The infected people were put into quarantine.
The cows will be kept in quarantine for another week.
The dog was put under quarantine. Verb
The hospital quarantined the infected patients.
The dog was immediately quarantined.
Recent Examples on the Web
After a yearlong quarantine, the staff at broadcaster UBA are back in the studio, though not quite to normal.—Alison Herman, Variety, 13 Sep. 2023 Interest in Catan surged during the pandemic, with sales skyrocketing as people played the game in quarantine.—Mark Kennedy, Fortune, 11 Sep. 2023 Throughout California, a number of quarantines are taking place, and insects are preying on some of the state’s most valuable produce.—Tori Latham, Robb Report, 8 Sep. 2023 The pandemic quarantine meant more hours online for just about everyone, including both Naomis.—Chris Vognar, Los Angeles Times, 5 Sep. 2023 The Black Beauty Club was first dreamed up on Clubhouse, the voice-only social media space that took off during the first months of quarantine.—Cassandra Pintro, Vogue, 30 Aug. 2023 Lola, 19, is an aspiring singer who will enter her sophomore year at NYU this fall, while her younger brother Joaquin, 17, used the quarantine to study up for college admissions tests.—Kate Coyne, Peoplemag, 28 Aug. 2023 As a result, the only way bison are able to safely leave Yellowstone is by completing an up to three-year quarantine that culminates at a testing facility in Fort Peck.—Adam Yamaguchi, CBS News, 25 Aug. 2023 Health officials are urging people to continue to take care to prevent spreading the virus to others, including periods of quarantine.—Leada Gore | Lgore@al.com, al, 21 Aug. 2023
Asteroid City — Peacock Wes Anderson’s latest follows a group of parents and their talented kids quarantined in a 1950s desert town that’s interrupted by an extraterrestrial.—James Hibberd, The Hollywood Reporter, 1 Sep. 2023 The pair even appeared to be spending the early days of the COVID-19 pandemic quarantining together.—Alex Gurley, Peoplemag, 17 Aug. 2023 Syria is simply too pivotal, geographically, economically, and politically, to be isolated and quarantined like an Arab North Korea.—Sam Heller, Foreign Affairs, 14 Aug. 2023 The couple quarantined together during the COVID-19 pandemic — along with Deschanel’s kids, Elsie Otter, now 8, and Charlie Wolf, now 6 (with ex-husband, Jacob Pechenik).—Gina Vivinetto, NBC News, 14 Aug. 2023 But the event is thrown into chaos when a bug-eyed alien briefly lands in a nearby meteor crater, leaving travelers quarantined as government officials scramble for answers.—Patrick Ryan, USA TODAY, 22 June 2023 Recent moves by North Korea, which closed its borders in early 2020 in response to the pandemic, have signaled that the country is reopening, but Pyongyang will still require even returning citizens to quarantine on arrival.—Irene Nasser, CNN, 27 Aug. 2023 In March 2023, Taiwan lifted its final pandemic restriction, allowing international travelers to visit without having to quarantine.—Amit Katwala, WIRED, 22 Aug. 2023 The cat was taken to a veterinary hospital where it was quarantined and subsequently died.—Leada Gore | Lgore@al.com, al, 17 Aug. 2023 See More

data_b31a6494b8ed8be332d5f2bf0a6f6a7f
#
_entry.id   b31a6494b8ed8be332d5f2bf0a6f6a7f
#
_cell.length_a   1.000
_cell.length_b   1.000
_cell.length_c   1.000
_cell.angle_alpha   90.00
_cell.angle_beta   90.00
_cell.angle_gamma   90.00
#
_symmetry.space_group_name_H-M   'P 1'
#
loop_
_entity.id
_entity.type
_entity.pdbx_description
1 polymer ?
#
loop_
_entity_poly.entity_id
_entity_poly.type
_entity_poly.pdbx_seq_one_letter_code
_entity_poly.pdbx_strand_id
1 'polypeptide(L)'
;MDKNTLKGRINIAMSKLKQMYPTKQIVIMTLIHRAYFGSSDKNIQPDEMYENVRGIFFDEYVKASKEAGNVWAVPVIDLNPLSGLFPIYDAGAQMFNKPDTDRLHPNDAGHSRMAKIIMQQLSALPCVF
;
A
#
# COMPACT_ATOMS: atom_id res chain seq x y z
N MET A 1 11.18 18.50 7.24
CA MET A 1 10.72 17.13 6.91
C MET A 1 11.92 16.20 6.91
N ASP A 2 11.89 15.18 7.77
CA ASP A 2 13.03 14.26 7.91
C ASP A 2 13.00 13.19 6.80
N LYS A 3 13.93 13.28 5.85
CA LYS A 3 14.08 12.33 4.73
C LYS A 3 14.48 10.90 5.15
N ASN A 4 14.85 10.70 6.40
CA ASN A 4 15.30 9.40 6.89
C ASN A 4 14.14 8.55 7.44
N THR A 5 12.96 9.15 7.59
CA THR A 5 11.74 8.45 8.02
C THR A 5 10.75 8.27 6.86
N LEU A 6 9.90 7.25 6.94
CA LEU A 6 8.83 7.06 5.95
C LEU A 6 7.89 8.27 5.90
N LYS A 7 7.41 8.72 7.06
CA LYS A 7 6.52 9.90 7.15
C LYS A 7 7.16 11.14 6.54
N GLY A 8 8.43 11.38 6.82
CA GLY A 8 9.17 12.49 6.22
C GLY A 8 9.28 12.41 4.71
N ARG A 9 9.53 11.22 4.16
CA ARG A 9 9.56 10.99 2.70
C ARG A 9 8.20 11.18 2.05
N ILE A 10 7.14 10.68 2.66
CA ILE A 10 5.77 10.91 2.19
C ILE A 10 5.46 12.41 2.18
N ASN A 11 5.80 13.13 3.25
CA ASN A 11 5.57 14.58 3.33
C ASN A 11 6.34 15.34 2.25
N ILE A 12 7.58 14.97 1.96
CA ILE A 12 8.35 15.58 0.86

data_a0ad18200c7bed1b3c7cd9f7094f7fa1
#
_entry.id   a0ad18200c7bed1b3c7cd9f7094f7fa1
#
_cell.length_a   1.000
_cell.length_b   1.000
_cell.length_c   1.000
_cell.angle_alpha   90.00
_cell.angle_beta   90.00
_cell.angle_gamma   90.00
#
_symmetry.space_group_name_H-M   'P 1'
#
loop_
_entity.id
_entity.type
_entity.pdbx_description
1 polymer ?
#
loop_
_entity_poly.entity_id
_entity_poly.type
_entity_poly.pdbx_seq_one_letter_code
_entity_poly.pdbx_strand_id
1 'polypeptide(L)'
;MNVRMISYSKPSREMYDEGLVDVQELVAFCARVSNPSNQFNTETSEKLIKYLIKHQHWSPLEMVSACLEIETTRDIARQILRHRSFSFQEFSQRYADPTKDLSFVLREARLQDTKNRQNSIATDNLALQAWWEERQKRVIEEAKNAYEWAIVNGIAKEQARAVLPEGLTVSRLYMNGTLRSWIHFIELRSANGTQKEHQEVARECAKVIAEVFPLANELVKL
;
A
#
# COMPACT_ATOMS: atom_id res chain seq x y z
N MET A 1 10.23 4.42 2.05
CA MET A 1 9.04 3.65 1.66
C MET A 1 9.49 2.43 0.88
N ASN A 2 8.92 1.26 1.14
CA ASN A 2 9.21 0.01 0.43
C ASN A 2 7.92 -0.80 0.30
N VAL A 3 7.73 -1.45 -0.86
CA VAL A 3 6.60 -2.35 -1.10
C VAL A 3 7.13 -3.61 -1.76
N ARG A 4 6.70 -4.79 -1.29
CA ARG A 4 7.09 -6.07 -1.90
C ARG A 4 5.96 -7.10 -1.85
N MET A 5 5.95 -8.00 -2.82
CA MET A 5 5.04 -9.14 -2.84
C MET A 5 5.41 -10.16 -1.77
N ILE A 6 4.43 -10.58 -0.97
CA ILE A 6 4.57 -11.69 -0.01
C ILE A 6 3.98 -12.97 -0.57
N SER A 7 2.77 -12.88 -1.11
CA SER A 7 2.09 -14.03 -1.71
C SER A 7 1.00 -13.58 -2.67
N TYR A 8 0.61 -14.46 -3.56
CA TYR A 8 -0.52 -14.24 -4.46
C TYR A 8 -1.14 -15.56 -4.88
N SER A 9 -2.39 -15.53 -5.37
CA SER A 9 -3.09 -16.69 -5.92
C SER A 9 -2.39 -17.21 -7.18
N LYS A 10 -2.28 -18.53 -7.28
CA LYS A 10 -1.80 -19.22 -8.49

These examples are programmatically compiled from various online sources to illustrate current usage of the word 'quarantine.' Any opinions expressed in the examples do not represent those of Merriam-Webster or its editors. Send us feedback about these examples.
partly modification of French quarantaine, from Old French, from quarante forty, from Latin quadraginta, from quadra- (akin to quattuor four) + -ginta (akin to viginti twenty); partly modification of Italian quarantena quarantine of a ship, from quaranta forty, from Latin quadraginta — more at four, vigesimal
from Italian quarantena "quarantine, period of forty days," probably from early French quarantaine "period of forty days," from earlier quarante "forty," from Latin quadraginta "forty," from quadra- "four"
As bad as contagious diseases are today, they were much more frightening in the Middle Ages. No effective treatment or cure was known then. When it was found out that ships could carry diseases from port to port, authorities acted to protect their citizens. Any ship suspected of carrying a disease was forced to remain offshore for a time. Usually about forty days had to pass before it was allowed to dock. Then if no signs of disease were found on the ship, it was allowed to unload its passengers and cargo. The Italians called this restriction period quarantena. They based the word on a French word quarantaine, meaning "a period of forty days." This French word was derived from the Latin quadraginta, meaning "forty." It was the Italian word that was taken into English as quarantine in the 17th century.